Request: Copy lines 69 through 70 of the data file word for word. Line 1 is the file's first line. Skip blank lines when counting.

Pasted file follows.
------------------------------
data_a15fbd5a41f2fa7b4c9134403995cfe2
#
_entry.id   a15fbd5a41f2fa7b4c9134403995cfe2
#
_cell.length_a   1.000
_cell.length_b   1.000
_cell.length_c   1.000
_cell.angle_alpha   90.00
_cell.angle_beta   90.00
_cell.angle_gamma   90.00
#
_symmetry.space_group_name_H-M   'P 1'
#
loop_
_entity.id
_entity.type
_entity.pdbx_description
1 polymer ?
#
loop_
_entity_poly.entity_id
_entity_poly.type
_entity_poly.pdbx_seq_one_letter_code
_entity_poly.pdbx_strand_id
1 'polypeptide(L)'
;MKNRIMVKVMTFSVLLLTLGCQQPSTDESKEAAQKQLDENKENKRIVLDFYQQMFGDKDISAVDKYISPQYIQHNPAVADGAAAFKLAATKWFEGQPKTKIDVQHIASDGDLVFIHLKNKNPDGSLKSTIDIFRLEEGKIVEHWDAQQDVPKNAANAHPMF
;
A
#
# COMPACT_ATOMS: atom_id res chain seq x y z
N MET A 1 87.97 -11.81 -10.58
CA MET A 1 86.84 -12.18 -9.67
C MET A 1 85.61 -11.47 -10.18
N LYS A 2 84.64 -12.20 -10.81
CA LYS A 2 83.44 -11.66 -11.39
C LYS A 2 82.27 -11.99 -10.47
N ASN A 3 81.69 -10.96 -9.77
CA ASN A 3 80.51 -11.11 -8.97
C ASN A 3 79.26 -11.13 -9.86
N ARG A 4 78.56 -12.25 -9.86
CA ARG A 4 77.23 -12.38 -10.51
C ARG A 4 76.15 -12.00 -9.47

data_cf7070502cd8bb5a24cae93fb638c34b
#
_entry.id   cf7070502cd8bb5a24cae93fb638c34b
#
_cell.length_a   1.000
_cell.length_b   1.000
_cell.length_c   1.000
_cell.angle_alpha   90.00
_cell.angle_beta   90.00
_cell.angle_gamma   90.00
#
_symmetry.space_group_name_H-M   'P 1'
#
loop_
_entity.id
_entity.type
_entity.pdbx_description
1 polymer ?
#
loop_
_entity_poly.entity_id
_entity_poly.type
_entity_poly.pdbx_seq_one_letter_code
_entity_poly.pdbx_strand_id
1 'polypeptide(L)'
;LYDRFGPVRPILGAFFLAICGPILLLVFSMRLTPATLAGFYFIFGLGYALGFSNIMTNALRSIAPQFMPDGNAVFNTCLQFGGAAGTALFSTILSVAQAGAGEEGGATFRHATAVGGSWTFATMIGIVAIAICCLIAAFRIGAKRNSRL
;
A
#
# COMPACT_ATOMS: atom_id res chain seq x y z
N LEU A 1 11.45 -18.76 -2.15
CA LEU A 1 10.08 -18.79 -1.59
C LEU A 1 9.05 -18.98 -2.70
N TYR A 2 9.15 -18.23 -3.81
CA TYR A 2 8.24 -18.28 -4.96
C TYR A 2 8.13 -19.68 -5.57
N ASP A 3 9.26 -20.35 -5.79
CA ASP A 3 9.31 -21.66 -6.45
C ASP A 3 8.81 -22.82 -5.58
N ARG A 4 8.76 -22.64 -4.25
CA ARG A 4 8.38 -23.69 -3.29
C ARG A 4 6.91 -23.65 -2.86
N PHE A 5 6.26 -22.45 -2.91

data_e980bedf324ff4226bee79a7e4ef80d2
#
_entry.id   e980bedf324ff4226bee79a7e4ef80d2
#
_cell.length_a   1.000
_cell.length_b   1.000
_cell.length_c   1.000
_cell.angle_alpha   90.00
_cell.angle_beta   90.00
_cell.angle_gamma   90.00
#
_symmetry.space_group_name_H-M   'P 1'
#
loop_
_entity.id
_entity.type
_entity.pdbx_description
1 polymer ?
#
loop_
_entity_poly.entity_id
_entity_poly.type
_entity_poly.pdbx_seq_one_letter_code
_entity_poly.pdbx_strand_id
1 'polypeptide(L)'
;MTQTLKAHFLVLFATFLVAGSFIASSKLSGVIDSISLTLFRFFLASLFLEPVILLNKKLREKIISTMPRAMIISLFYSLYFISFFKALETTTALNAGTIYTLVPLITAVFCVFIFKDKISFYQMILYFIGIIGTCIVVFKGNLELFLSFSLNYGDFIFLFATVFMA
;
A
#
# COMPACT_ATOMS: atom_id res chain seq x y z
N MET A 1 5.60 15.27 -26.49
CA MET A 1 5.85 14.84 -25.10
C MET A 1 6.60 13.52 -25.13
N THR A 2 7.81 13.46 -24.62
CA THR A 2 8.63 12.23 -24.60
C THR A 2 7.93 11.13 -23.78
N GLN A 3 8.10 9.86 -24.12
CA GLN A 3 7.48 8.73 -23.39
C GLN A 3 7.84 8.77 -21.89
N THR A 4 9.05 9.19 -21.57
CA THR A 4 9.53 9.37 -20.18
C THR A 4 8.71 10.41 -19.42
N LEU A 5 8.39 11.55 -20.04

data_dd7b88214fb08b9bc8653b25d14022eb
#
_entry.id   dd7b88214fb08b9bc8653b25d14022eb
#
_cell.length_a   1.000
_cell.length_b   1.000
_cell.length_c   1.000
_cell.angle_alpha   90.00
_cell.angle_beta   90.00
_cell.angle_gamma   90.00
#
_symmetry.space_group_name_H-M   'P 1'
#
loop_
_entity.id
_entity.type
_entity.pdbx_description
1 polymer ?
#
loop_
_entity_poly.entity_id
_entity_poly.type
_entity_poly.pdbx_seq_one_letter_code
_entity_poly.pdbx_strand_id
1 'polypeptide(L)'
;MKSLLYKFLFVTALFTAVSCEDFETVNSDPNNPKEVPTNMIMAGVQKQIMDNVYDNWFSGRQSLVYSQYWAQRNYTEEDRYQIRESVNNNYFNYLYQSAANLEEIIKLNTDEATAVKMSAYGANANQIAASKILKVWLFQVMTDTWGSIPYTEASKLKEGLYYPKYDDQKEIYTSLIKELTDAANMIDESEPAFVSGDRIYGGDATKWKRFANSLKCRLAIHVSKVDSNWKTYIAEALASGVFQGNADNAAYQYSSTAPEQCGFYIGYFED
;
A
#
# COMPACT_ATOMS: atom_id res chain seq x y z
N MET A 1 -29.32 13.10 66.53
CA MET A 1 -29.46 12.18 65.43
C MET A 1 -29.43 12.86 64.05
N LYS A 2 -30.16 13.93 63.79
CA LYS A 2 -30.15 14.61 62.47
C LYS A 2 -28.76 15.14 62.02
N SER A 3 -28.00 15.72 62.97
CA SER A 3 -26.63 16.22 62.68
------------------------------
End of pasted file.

;
A